.rw-r-----@ 6.6M root 18 Feb 21:17 β”‚  β”œβ”€β”€ system@9a96cbd3c9c64fc0b259df06e3fc37b2-0000000000029700-000611ab0c71e096.journal
.rw-r-----@ 6.6M root 19 Feb 07:20 β”‚  β”œβ”€β”€ system@24a8e91d09474308b46685c8fa69f110-000000000002a624-000611b2b5e703c4.journal
.rw-r-----@ 6.6M root 18 Feb 21:18 β”‚  β”œβ”€β”€ system@24a8e91d09474308b46685c8fa69f110-0000000000029d68-000611b2b2f205dc.journal
.rw-r-----@ 6.6M root 20 Feb 20:40 β”‚  β”œβ”€β”€ system@55a4ca6a66f249f1a5680e615d48ddf2-000000000002cf68-000611da669c1292.journal
.rw-r-----@ 6.6M root 21 Feb 21:23 β”‚  β”œβ”€β”€ system@55a4ca6a66f249f1a5680e615d48ddf2-000000000002d83f-000611da68beab36.journal
.rw-r-----@ 6.6M root 19 Feb 20:51 β”‚  β”œβ”€β”€ system@473ef83cc7774f5796f8a3ee026131c2-000000000002bc0f-000611c67067cd09.journal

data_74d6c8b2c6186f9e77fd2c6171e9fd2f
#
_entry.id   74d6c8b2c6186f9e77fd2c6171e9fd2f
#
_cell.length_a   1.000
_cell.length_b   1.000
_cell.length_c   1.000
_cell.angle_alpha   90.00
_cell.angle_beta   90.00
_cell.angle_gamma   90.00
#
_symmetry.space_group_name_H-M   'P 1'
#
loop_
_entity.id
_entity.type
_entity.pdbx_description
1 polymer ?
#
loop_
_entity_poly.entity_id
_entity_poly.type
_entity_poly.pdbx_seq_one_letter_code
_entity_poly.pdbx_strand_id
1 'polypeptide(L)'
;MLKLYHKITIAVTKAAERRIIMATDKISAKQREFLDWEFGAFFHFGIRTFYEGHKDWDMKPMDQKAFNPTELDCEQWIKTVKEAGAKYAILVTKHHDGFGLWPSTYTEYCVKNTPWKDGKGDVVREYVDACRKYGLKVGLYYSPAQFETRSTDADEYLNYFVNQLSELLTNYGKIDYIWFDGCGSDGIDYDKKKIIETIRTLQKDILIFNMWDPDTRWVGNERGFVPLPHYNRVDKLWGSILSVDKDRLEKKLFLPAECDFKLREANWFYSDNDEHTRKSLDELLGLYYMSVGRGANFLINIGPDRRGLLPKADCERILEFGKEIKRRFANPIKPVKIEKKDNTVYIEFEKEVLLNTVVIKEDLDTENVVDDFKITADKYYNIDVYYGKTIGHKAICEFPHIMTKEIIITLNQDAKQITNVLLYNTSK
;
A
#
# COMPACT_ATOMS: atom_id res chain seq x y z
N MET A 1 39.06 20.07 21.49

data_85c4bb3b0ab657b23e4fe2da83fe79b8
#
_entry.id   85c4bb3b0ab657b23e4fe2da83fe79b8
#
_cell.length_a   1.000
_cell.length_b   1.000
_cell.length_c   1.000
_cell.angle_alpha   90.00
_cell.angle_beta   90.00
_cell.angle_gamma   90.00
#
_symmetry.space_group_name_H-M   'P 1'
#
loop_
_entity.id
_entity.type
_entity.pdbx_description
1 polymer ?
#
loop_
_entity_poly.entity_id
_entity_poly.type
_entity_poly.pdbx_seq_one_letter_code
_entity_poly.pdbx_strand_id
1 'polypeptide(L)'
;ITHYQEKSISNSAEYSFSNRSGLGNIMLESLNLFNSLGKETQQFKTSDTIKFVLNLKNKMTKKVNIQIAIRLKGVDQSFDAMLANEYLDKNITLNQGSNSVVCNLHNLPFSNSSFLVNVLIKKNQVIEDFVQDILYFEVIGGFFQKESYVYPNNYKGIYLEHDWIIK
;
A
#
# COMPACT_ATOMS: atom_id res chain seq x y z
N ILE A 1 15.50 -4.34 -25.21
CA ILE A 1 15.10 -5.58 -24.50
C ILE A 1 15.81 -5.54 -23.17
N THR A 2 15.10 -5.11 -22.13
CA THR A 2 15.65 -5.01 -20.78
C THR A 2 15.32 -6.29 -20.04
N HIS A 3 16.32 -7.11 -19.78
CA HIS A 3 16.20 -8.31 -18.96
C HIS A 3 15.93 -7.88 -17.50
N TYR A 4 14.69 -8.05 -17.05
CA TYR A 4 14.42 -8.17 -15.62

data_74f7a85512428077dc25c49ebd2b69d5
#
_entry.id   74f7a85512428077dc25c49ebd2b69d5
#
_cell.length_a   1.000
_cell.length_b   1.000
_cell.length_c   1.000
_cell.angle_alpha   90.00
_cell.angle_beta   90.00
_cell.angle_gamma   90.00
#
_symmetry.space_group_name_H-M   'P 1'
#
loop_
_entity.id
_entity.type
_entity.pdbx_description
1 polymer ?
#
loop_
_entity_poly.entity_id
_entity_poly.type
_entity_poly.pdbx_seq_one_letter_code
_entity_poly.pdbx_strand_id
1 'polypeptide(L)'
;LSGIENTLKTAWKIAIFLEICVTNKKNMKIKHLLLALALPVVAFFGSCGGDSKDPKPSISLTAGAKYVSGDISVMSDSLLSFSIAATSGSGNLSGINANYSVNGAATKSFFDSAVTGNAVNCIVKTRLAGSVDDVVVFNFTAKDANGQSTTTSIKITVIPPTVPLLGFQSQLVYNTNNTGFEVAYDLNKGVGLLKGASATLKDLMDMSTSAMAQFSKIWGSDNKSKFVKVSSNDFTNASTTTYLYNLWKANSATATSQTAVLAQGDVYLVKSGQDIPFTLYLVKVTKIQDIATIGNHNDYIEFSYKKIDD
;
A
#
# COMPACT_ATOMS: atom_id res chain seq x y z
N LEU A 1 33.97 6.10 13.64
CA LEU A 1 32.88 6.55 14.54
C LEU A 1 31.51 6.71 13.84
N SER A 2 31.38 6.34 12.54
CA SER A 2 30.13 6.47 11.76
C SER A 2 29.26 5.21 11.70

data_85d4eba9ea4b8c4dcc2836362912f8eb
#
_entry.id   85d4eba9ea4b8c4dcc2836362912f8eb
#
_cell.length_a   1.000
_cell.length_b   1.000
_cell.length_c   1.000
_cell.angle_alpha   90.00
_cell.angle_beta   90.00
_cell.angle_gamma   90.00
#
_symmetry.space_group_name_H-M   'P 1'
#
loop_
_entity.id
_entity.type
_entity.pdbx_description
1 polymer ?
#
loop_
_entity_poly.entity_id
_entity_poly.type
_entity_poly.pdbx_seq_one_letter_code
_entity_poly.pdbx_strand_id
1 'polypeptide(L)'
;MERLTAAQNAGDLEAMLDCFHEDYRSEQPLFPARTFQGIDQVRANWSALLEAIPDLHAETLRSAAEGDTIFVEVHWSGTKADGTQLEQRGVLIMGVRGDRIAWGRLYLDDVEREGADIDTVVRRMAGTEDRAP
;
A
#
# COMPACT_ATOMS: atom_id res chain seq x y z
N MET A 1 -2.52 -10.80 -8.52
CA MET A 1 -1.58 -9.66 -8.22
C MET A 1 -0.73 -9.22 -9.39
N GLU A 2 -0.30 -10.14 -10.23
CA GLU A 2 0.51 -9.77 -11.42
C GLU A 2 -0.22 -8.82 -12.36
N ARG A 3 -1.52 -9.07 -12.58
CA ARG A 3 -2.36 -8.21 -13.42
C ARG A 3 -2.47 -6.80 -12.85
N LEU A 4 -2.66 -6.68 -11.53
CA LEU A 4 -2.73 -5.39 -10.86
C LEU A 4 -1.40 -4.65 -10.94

.rw-r-----@ 6.6M root 20 Feb 20:39 β”‚  β”œβ”€β”€ system@473ef83cc7774f5796f8a3ee026131c2-000000000002c4dd-000611c674aa9f39.journal
.rw-r-----@ 6.6M root 17 Feb 20:03 β”‚  β”œβ”€β”€ system@c498f41a2b914240ad883bf7edb5e11b-0000000000024a01-00061197fba82c3a.journal
.rw-r-----@ 6.6M root 17 Feb 13:25 β”‚  β”œβ”€β”€ system@c498f41a2b914240ad883bf7edb5e11b-00000000000240cc-00061197b3b6bcf0.journal
.rw-r-----@ 6.6M root 18 Feb 11:20 β”‚  β”œβ”€β”€ system@c498f41a2b914240ad883bf7edb5e11b-0000000000025a74-0006119d8d46ddd1.journal
.rw-r-----@ 6.6M root 19 Feb 07:21 β”‚  β”œβ”€β”€ system@d7e867ad0f344459a458bfe19394bde3-000000000002aab1-000611bb1f0637fb.journal
.rw-r-----@ 6.6M root 19 Feb 20:50 β”‚  β”œβ”€β”€ system@d7e867ad0f344459a458bfe19394bde3-000000000002b35d-000611bb2108f6b8.journal
.rw-r-----@ 6.6M root 21 Feb 22:20 β”‚  β”œβ”€β”€ user-1000.journal
.rw-r-----@ 6.6M root 18 Feb 11:21 β”‚  β”œβ”€β”€ user-1000@9a96cbd3c9c64fc0b259df06e3fc37b2-0000000000027423-000611aa5d23f3f7.journal